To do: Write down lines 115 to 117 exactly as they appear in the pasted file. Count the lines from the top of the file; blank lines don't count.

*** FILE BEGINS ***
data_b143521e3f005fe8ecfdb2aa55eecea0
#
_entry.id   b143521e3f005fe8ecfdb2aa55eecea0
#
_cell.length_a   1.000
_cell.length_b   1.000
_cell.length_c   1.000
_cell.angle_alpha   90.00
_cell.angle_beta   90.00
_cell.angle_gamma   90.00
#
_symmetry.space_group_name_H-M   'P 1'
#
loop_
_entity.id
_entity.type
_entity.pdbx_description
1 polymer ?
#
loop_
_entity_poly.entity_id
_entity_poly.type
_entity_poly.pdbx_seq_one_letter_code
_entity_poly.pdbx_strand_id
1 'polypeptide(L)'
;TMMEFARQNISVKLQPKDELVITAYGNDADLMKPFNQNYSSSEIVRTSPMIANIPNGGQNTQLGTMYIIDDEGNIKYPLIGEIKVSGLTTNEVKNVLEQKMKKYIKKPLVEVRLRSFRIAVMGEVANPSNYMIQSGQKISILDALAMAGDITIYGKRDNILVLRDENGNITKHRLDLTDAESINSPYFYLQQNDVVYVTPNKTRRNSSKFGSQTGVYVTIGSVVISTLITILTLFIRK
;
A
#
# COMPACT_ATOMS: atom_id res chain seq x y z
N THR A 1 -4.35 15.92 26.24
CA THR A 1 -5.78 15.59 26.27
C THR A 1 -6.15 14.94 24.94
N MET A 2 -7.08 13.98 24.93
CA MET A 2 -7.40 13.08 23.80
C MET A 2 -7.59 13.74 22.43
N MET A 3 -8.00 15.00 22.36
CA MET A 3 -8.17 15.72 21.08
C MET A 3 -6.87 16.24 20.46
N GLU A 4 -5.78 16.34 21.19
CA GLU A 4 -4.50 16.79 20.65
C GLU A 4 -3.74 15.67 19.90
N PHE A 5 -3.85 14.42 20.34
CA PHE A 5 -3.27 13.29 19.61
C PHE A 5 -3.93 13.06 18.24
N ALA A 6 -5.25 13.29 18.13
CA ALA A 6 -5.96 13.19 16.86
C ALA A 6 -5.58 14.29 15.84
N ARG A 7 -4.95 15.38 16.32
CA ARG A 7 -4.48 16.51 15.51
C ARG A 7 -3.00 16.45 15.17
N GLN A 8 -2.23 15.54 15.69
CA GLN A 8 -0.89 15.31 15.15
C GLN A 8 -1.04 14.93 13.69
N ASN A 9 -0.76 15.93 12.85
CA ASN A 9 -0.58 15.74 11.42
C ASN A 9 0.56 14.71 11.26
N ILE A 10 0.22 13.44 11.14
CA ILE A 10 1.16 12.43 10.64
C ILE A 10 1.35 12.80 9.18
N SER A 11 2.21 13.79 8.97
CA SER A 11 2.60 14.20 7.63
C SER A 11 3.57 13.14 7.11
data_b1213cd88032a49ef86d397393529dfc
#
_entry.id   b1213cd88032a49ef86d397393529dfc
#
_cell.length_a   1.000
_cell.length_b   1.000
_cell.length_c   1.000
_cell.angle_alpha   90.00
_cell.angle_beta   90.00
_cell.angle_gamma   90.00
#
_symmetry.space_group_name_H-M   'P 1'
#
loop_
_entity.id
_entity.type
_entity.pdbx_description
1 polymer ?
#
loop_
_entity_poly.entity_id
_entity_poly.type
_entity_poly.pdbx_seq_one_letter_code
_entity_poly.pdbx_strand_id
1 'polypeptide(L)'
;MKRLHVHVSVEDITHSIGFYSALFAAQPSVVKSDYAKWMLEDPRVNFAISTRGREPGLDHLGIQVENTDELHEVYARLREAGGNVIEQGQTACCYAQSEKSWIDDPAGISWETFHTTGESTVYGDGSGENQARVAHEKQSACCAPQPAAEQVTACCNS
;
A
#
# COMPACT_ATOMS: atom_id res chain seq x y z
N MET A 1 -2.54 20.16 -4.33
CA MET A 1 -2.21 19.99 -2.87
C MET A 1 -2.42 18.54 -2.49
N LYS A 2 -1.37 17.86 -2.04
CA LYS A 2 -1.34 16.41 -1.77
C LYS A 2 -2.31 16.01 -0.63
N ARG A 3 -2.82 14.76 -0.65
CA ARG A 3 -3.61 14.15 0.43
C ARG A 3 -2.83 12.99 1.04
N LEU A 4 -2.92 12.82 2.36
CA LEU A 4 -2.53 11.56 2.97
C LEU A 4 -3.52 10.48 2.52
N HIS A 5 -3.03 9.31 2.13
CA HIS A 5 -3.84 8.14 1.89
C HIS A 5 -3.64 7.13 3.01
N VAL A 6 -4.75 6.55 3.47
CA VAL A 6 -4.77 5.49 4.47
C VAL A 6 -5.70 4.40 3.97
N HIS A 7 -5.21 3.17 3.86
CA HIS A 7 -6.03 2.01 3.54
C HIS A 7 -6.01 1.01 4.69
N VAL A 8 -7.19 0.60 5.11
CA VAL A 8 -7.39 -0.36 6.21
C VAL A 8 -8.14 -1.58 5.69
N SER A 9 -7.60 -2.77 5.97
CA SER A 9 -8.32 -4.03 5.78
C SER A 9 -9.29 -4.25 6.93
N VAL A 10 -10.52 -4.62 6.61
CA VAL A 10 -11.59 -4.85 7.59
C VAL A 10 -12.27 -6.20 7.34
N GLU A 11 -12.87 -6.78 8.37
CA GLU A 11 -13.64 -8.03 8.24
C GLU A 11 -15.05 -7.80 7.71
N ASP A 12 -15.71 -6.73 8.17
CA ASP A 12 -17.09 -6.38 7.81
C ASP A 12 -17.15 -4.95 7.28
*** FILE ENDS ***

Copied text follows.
N VAL A 8 -7.19 0.60 5.11
CA VAL A 8 -7.39 -0.36 6.21
C VAL A 8 -8.14 -1.58 5.69